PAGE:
Noise is measured in decibels (dB). The normal human ear can detect sounds between 0 dB to 140 dB. Long-term exposure to noise levels above 75 dB seriously hampers individuals’ hearing and affects their physical and psychological wellbeing. Anything over 120dB can cause discomfort or pain.
And warehouses, unfortunately, can generate much waste, largely from product returns.
The sounds from mechanical vibrations can expose staff to permanent and debilitating health effects. An acoustic consultant can measure noise and vibration and recommend mitigation steps.
Emissions. Toxic warehouse emissions are largely related to the facility’s size, layout and design, inventory levels, and equipment. Primary culprits include:
- Exhaust fumes from picking-up and drop-off of goods,
- Idling of materials-handling equipment such as forklifts,
- Chemical emissions or toxic gases from manufacturing or assembly processes,
- Bad ventilation, particularly in winter,
- Poor maintenance of heating and air conditioning systems.
A recent DHL whitepaper (PDF), “ECO-mmerce: How online retail can build the sustainable supply chain of tomorrow,” addressed warehouse health and safety. The paper points out that “to improve the environmental performance within warehouses, logistics companies are increasingly turning to environmentally friendly material-handling technology, such as forklifts with newer, more efficient batteries and chargers. Companies are also increasing the speed of loading trucks and delivery vehicles. This helps to reduce the dwell time of trucks at distribution centers, reducing their emissions.”
Waste. Companies that minimize warehouse waste avoid environmental damage while improving health and safety among employees. And there’s often no greater source of warehouse waste than product returns.
Companies commissioning new warehouses and distribution centers are using facility-specific carbon footprint calculations. Engineers and architects can configure energy-efficient and low-CO2-emitting processes for material handling systems and storage technologies. They compare the environmental impact of various structures and machines and advise on sustainable heating and cooling solutions. A very loud work area can make it nearly impossible to hear alerts, alarms, and co-workers. Many noise regulations impose mitigation measures — such as sound walls and other soundproofing techniques — if noise reaches a defined level. Hearing protection is a must in workplaces where loudness levels and exposure times exceed the allowable standards.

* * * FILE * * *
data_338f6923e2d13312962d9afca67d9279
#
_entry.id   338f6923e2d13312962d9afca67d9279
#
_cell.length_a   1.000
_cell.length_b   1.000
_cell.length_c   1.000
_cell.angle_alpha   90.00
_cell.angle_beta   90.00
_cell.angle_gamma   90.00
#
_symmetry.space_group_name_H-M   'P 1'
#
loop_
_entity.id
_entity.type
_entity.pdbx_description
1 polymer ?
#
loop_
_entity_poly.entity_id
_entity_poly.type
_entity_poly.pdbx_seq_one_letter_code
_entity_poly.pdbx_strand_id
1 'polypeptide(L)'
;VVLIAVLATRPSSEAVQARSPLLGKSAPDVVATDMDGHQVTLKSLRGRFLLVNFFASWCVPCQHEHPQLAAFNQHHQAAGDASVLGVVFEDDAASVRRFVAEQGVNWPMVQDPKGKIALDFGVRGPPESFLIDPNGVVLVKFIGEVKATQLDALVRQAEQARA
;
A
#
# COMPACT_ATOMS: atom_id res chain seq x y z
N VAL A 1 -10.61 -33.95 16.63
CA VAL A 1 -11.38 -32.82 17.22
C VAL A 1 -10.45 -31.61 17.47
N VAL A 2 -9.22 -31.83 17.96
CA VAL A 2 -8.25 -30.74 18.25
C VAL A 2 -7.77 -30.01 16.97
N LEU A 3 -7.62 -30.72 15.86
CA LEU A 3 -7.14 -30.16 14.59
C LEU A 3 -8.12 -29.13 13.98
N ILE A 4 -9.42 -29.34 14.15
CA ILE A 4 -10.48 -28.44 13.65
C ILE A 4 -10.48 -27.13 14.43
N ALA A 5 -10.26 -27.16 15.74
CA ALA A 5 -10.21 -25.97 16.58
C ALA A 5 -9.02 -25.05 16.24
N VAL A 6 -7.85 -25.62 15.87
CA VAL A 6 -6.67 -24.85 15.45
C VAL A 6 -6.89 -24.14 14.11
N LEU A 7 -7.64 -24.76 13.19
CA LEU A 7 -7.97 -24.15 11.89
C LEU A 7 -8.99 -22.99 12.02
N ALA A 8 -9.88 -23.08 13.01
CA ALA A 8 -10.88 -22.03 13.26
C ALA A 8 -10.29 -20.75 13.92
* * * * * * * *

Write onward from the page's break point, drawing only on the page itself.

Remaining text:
Ecommerce warehouses are often not environmentally friendly. They consume vast amounts of energy. Many pose hazards to their employees. Material handling equipment, lighting, heating, air conditioning — all create emissions, some of them toxic.
Warehouses are also noisy. Machinery in warehouses creates noise pollution. Machines, forklifts, and conveyors produce high-intensity sounds that are not only a nuisance but also a health and safety risk.
Noise. The degree to which noise can impact humans ranges from levels that interfere with understanding speech (annoyance and nuisance) to levels that cause adverse health effects (hearing loss and psychological effects). Variables include intensity, frequency, and pattern of noise as well as the nature of work that exposes the individual to the noise source.
Engineering and Design
Every aspect of a building impacts the total energy that drives CO2 emissions. A zero-energy facility produces enough renewable energy to meet its own annual energy consumption requirements. This is the objective that global organizations wish to achieve.
According to the DHL paper, “Returns are a significant source of waste. Retailers and logistics companies are accelerating the scale of recycling and sustainable packaging in their ecommerce operations. Containers and packaging make up a major portion of municipal solid waste in the U.S., amounting to 82.2 million tons in 2018, according to the most recent data from the EPA. At the same time, thanks in part to the growing use of recycled materials, the recycling rate of packaging and containers was 53.9%, up from 49.4% in 2017. Packaging systems must be designed with care, using the least amount of materials and energy, maximizing recycled content, and increasing the potential for reuse.”